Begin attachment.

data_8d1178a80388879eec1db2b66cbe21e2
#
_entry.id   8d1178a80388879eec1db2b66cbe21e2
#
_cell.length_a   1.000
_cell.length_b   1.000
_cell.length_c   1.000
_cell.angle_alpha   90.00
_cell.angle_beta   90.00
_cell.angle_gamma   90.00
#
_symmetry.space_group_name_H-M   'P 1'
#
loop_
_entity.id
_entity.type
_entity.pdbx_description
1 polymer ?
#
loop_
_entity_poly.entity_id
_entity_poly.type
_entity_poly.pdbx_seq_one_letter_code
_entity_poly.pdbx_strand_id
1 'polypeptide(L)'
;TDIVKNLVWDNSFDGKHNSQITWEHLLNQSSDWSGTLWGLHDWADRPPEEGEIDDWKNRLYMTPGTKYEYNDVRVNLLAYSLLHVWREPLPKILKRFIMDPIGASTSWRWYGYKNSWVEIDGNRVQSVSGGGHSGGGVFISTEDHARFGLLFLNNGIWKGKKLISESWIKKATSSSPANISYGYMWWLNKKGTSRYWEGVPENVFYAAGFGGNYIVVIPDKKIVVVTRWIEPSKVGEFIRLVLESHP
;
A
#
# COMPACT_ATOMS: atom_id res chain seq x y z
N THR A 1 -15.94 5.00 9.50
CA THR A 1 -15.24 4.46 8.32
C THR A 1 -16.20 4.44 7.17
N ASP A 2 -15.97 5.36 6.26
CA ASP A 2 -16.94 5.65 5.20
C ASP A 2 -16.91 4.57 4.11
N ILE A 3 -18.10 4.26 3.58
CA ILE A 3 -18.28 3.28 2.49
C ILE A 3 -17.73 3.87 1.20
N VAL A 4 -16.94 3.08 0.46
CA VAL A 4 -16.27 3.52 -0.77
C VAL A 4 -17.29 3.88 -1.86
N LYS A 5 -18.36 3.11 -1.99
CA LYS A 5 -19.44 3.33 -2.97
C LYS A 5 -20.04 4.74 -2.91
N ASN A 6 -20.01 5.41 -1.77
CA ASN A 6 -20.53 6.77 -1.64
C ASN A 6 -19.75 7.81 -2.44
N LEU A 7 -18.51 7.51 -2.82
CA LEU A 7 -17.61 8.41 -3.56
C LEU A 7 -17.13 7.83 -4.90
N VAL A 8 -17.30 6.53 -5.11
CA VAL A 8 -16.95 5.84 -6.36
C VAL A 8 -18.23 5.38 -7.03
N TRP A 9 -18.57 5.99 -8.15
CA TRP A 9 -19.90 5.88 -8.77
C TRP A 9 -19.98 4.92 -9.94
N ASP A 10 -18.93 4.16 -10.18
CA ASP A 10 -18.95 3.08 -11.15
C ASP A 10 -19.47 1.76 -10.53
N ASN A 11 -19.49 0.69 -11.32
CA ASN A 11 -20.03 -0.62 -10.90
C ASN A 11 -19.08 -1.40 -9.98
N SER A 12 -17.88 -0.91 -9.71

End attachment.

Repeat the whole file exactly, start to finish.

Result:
data_8d1178a80388879eec1db2b66cbe21e2
#
_entry.id   8d1178a80388879eec1db2b66cbe21e2
#
_cell.length_a   1.000
_cell.length_b   1.000
_cell.length_c   1.000
_cell.angle_alpha   90.00
_cell.angle_beta   90.00
_cell.angle_gamma   90.00
#
_symmetry.space_group_name_H-M   'P 1'
#
loop_
_entity.id
_entity.type
_entity.pdbx_description
1 polymer ?
#
loop_
_entity_poly.entity_id
_entity_poly.type
_entity_poly.pdbx_seq_one_letter_code
_entity_poly.pdbx_strand_id
1 'polypeptide(L)'
;TDIVKNLVWDNSFDGKHNSQITWEHLLNQSSDWSGTLWGLHDWADRPPEEGEIDDWKNRLYMTPGTKYEYNDVRVNLLAYSLLHVWREPLPKILKRFIMDPIGASTSWRWYGYKNSWVEIDGNRVQSVSGGGHSGGGVFISTEDHARFGLLFLNNGIWKGKKLISESWIKKATSSSPANISYGYMWWLNKKGTSRYWEGVPENVFYAAGFGGNYIVVIPDKKIVVVTRWIEPSKVGEFIRLVLESHP
;
A
#
# COMPACT_ATOMS: atom_id res chain seq x y z
N THR A 1 -15.94 5.00 9.50
CA THR A 1 -15.24 4.46 8.32
C THR A 1 -16.20 4.44 7.17
N ASP A 2 -15.97 5.36 6.26
CA ASP A 2 -16.94 5.65 5.20
C ASP A 2 -16.91 4.57 4.11
N ILE A 3 -18.10 4.26 3.58
CA ILE A 3 -18.28 3.28 2.49
C ILE A 3 -17.73 3.87 1.20
N VAL A 4 -16.94 3.08 0.46
CA VAL A 4 -16.27 3.52 -0.77
C VAL A 4 -17.29 3.88 -1.86
N LYS A 5 -18.36 3.11 -1.99
CA LYS A 5 -19.44 3.33 -2.97
C LYS A 5 -20.04 4.74 -2.91
N ASN A 6 -20.01 5.41 -1.77
CA ASN A 6 -20.53 6.77 -1.64
C ASN A 6 -19.75 7.81 -2.44
N LEU A 7 -18.51 7.51 -2.82
CA LEU A 7 -17.61 8.41 -3.56
C LEU A 7 -17.13 7.83 -4.90
N VAL A 8 -17.30 6.53 -5.11
CA VAL A 8 -16.95 5.84 -6.36
C VAL A 8 -18.23 5.38 -7.03
N TRP A 9 -18.57 5.99 -8.15
CA TRP A 9 -19.90 5.88 -8.77
C TRP A 9 -19.98 4.92 -9.94
N ASP A 10 -18.93 4.16 -10.18
CA ASP A 10 -18.95 3.08 -11.15
C ASP A 10 -19.47 1.76 -10.53
N ASN A 11 -19.49 0.69 -11.32
CA ASN A 11 -20.03 -0.62 -10.90
C ASN A 11 -19.08 -1.40 -9.98
N SER A 12 -17.88 -0.91 -9.71